4. From Irkustk, we head to North America—starting in Alaska, in Kodiak, where the missionaries first landed in the 1790s, to bring the Good News to the Aleuts and the other native peoples. From the shores of the harbour we can see Spruce Island, where St. Herman lived and prayed and cared for his people for so many years. We can make a side trip to Sitka, to see the cathedral St. Innocent designed and helped build, and to the mainland, where St. Juvenaly died spreading the faith, where St. Jakov toiled faithfully in ill health for so many years, and where the Blessed Olga lived and in her humble round of life, showed the love of Christ to everyone she met. On our way to our next, and final stop, we can pause briefly in Vancouver and Edmonton in Canada, where St. Tikhon visited; and in San Francisco, where St. John of Shanghai lived and ministered; in Wilkes-Bare Pennsylvania, where St. Alexis Toth brought so many Uniates into the faith; and in Brooklyn, where St. Raphael did such amazing work. But those are quick stops as we head back toward the Old Countries.

5. Our final stop is the British Isles, to honour the very early saints of the Church there: the early Christian missionaries who established a faith that was essentially Orthodox and stayed that way for centuries. There are some mighty witnesses to the Lord in the British Isles: St. Cuthbert, of Lindisfarne, whose followers, even years after his death, loved him so much they took his relics on a protracted wander around Britain to keep them safe from the invading Danes and who has a species of duck named for him (the eider, or Cuddy duck); St. Brigid; St. Columba; and St. Patrick of Ireland, who did as impressive a job at converting the Celts, as Cyrill and Methodius did at converting the early Russians. We can marvel at the gospels the monks illuminated in Kells and in Lindisfarne, and maybe even see the page where a bored monk drew a cat chasing a mouse.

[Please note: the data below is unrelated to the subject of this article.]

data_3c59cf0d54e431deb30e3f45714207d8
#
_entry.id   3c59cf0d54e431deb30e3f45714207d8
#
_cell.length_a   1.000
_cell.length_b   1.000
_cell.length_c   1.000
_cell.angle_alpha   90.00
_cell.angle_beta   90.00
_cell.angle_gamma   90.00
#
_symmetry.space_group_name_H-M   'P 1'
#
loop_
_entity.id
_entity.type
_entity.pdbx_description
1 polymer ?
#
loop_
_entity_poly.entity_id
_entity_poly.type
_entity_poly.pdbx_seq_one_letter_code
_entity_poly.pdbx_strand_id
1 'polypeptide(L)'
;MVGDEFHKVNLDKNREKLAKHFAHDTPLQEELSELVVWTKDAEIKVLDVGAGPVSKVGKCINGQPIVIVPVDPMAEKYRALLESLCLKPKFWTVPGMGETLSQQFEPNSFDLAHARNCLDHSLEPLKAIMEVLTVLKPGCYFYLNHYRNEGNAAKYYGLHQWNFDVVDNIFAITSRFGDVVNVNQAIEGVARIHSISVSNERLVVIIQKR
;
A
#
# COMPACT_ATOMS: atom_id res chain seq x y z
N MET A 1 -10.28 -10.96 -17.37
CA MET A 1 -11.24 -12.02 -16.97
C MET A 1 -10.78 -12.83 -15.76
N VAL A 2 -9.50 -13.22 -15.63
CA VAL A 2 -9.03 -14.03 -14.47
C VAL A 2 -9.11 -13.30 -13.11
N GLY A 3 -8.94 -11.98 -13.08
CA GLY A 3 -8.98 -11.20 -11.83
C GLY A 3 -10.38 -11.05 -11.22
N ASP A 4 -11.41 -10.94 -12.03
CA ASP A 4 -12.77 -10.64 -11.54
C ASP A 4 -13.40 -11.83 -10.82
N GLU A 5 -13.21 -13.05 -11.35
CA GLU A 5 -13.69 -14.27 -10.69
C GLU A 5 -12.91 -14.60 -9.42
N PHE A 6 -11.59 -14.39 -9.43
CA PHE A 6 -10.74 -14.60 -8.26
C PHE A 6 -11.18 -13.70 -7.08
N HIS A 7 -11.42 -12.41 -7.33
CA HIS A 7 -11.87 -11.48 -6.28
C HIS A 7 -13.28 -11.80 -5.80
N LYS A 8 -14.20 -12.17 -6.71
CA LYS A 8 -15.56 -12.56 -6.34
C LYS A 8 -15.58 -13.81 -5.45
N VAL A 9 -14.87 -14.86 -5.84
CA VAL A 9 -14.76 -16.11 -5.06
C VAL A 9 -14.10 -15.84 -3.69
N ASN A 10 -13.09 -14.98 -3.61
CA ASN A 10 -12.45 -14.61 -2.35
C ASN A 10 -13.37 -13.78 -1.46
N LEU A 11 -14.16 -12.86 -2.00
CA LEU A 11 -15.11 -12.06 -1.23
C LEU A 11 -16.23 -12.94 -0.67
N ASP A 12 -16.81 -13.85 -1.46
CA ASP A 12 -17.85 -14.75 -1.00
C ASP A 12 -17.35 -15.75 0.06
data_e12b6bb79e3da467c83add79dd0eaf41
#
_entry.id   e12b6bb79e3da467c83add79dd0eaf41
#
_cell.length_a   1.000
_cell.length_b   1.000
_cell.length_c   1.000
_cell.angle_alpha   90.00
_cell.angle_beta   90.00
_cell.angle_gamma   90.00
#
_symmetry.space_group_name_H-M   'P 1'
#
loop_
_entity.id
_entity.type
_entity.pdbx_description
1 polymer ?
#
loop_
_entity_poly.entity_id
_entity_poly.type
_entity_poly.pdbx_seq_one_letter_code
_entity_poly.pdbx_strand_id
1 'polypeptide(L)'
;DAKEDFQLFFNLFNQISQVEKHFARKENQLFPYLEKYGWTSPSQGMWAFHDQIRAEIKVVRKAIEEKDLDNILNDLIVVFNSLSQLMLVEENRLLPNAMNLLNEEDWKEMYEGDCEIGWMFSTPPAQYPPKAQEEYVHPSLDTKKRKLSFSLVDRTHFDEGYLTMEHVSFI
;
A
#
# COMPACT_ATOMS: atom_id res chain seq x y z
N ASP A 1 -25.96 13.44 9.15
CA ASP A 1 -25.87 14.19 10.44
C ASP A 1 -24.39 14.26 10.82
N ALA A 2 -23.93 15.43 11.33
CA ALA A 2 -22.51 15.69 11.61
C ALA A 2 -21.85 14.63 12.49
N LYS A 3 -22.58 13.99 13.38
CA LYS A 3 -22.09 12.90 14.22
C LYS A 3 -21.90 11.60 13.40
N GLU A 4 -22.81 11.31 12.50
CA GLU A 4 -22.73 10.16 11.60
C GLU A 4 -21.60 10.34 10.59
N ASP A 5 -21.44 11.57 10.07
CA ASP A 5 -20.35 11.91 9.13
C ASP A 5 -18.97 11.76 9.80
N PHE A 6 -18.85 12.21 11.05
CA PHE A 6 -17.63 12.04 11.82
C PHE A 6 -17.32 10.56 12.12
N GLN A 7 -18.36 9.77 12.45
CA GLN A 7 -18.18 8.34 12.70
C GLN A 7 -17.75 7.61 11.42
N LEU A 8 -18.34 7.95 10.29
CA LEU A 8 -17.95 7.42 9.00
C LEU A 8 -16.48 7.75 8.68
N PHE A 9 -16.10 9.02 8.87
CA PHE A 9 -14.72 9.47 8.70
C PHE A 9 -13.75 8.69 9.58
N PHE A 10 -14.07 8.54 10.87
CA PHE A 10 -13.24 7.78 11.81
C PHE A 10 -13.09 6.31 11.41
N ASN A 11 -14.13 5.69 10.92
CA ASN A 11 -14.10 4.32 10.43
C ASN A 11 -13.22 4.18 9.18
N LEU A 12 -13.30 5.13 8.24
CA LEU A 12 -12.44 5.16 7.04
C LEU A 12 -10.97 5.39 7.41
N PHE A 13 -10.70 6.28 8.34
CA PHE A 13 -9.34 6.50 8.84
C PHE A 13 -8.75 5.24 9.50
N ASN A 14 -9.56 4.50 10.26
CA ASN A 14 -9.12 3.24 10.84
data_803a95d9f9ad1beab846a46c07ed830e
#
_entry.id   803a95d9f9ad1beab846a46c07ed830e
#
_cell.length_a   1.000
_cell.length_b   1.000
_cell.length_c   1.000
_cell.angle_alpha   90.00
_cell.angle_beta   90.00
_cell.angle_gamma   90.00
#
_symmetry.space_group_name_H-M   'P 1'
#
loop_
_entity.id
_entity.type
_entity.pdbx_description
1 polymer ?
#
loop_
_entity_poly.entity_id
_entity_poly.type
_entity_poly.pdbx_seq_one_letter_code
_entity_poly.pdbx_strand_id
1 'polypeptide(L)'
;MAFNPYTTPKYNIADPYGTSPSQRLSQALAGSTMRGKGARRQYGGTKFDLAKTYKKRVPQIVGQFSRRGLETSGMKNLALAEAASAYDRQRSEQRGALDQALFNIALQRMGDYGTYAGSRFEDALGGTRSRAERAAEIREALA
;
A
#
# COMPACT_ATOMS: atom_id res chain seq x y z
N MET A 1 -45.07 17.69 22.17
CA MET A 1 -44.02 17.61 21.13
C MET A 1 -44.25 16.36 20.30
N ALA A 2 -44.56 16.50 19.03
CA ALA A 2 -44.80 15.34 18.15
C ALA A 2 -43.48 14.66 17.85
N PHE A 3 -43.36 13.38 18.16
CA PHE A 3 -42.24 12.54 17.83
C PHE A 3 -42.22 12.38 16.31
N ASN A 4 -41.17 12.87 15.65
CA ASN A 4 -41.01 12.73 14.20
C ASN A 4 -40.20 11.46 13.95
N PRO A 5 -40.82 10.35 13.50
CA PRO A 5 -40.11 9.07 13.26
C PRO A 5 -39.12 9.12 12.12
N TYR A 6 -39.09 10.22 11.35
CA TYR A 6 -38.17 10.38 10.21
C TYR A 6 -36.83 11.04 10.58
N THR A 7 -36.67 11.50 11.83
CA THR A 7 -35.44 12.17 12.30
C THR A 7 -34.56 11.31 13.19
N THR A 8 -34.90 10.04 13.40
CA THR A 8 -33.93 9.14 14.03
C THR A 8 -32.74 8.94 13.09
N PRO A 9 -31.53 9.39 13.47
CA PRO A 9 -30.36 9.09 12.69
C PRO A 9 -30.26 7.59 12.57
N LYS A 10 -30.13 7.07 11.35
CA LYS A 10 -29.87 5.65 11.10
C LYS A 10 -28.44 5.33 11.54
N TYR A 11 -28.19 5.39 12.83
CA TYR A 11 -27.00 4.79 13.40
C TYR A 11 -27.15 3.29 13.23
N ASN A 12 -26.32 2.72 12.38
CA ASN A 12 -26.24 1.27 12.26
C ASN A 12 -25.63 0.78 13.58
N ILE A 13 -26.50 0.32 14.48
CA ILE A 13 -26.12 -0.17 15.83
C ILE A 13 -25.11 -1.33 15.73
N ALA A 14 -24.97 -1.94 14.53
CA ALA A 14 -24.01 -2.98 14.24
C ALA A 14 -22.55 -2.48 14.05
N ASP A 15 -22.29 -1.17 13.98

In some ways, it would be fitting to finish our tour at Mount Athos—that towering place of holy monasticism that’s existed for centuries. But we don’t, because at least half of us are women, and we aren’t allowed to set foot on the Holy mountain. So those who qualify can go there and marvel at the sanctity and humility of the monks striving on the slopes and in the valleys and peaks and get a word from a holy man, but the rest of us will end our tour at the oldest, continually occupied monastery in the world: St. Catherine’s at Mount Sinai, which brings us full circle, back to the Holy Land.

There are many other places in the world that Orthodox can visit – Romania, with its monasteries and ancient history of faith and persecution; Asia Minor, where the Cappodcian Fathers lived and preached; Antioch and Syria, home of some of the oldest churches and monasteries and where living the faith today requires the courage of the early Christians; China and Japan where the faithful still struggle as a minority. But the five places we’ve discussed highlight the dedication of all of our brothers and sisters, and the joy they wanted to spread among the people of all nations, of all colours and creeds, to unite the entire planet in the love and mercy of a compassionate and forgiving God. If you could go anywhere in the world, for an Orthodox tour, what would your five places be?

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Bev. Cooke has been writing for publication since 1989. Her…